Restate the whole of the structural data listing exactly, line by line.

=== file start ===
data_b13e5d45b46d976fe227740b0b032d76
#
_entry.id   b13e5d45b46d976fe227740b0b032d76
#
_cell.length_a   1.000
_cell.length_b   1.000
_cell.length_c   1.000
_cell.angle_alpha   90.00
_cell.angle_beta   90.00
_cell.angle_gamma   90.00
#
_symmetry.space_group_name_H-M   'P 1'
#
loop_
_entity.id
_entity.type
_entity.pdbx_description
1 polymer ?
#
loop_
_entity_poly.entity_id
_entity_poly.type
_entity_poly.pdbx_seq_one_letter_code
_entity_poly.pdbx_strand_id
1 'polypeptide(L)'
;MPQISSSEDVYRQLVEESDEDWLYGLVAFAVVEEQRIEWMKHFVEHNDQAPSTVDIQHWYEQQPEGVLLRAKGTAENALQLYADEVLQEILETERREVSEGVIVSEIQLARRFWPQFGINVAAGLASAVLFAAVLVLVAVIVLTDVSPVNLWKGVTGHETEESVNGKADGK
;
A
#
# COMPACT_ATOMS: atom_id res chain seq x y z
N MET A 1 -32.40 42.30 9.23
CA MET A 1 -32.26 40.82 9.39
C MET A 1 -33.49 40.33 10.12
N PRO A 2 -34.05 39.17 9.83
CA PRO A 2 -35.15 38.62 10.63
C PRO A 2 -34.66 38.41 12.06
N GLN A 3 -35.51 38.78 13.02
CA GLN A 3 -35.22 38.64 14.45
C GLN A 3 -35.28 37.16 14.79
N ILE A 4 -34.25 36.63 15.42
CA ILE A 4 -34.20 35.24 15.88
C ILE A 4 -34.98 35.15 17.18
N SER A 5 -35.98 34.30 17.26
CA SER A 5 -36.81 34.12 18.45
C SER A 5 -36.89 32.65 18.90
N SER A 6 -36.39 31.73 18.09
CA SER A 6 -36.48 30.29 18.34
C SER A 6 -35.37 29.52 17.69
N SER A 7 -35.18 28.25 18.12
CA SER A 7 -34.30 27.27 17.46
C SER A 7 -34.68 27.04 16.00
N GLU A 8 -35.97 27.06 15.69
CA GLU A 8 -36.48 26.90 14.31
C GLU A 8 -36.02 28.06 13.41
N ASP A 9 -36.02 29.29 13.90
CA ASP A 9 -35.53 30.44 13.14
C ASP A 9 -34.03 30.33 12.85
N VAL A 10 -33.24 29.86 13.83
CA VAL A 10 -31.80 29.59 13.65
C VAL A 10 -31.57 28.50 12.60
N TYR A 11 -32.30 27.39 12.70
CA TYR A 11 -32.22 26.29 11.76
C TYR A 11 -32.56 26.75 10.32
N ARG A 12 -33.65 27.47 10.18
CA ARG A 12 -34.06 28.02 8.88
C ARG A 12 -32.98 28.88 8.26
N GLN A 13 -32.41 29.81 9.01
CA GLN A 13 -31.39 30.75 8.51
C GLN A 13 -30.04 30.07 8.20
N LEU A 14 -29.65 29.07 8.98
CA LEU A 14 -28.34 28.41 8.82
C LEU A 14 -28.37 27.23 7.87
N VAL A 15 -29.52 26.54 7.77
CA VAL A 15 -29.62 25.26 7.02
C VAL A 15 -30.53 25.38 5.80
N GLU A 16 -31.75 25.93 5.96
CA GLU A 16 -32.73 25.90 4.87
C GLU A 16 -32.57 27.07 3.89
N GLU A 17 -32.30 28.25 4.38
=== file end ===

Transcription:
data_b13e5d45b46d976fe227740b0b032d76
#
_entry.id   b13e5d45b46d976fe227740b0b032d76
#
_cell.length_a   1.000
_cell.length_b   1.000
_cell.length_c   1.000
_cell.angle_alpha   90.00
_cell.angle_beta   90.00
_cell.angle_gamma   90.00
#
_symmetry.space_group_name_H-M   'P 1'
#
loop_
_entity.id
_entity.type
_entity.pdbx_description
1 polymer ?
#
loop_
_entity_poly.entity_id
_entity_poly.type
_entity_poly.pdbx_seq_one_letter_code
_entity_poly.pdbx_strand_id
1 'polypeptide(L)'
;MPQISSSEDVYRQLVEESDEDWLYGLVAFAVVEEQRIEWMKHFVEHNDQAPSTVDIQHWYEQQPEGVLLRAKGTAENALQLYADEVLQEILETERREVSEGVIVSEIQLARRFWPQFGINVAAGLASAVLFAAVLVLVAVIVLTDVSPVNLWKGVTGHETEESVNGKADGK
;
A
#
# COMPACT_ATOMS: atom_id res chain seq x y z
N MET A 1 -32.40 42.30 9.23
CA MET A 1 -32.26 40.82 9.39
C MET A 1 -33.49 40.33 10.12
N PRO A 2 -34.05 39.17 9.83
CA PRO A 2 -35.15 38.62 10.63
C PRO A 2 -34.66 38.41 12.06
N GLN A 3 -35.51 38.78 13.02
CA GLN A 3 -35.22 38.64 14.45
C GLN A 3 -35.28 37.16 14.79
N ILE A 4 -34.25 36.63 15.42
CA ILE A 4 -34.20 35.24 15.88
C ILE A 4 -34.98 35.15 17.18
N SER A 5 -35.98 34.30 17.26
CA SER A 5 -36.81 34.12 18.45
C SER A 5 -36.89 32.65 18.90
N SER A 6 -36.39 31.73 18.09
CA SER A 6 -36.48 30.29 18.34
C SER A 6 -35.37 29.52 17.69
N SER A 7 -35.18 28.25 18.12
CA SER A 7 -34.30 27.27 17.46
C SER A 7 -34.68 27.04 16.00
N GLU A 8 -35.97 27.06 15.69
CA GLU A 8 -36.48 26.90 14.31
C GLU A 8 -36.02 28.06 13.41
N ASP A 9 -36.02 29.29 13.90
CA ASP A 9 -35.53 30.44 13.14
C ASP A 9 -34.03 30.33 12.85
N VAL A 10 -33.24 29.86 13.83
CA VAL A 10 -31.80 29.59 13.65
C VAL A 10 -31.57 28.50 12.60
N TYR A 11 -32.30 27.39 12.70
CA TYR A 11 -32.22 26.29 11.76
C TYR A 11 -32.56 26.75 10.32
N ARG A 12 -33.65 27.47 10.18
CA ARG A 12 -34.06 28.02 8.88
C ARG A 12 -32.98 28.88 8.26
N GLN A 13 -32.41 29.81 9.01
CA GLN A 13 -31.39 30.75 8.51
C GLN A 13 -30.04 30.07 8.20
N LEU A 14 -29.65 29.07 8.98
CA LEU A 14 -28.34 28.41 8.82
C LEU A 14 -28.37 27.23 7.87
N VAL A 15 -29.52 26.54 7.77
CA VAL A 15 -29.62 25.26 7.02
C VAL A 15 -30.53 25.38 5.80
N GLU A 16 -31.75 25.93 5.96
CA GLU A 16 -32.73 25.90 4.87
C GLU A 16 -32.57 27.07 3.89
N GLU A 17 -32.30 28.25 4.38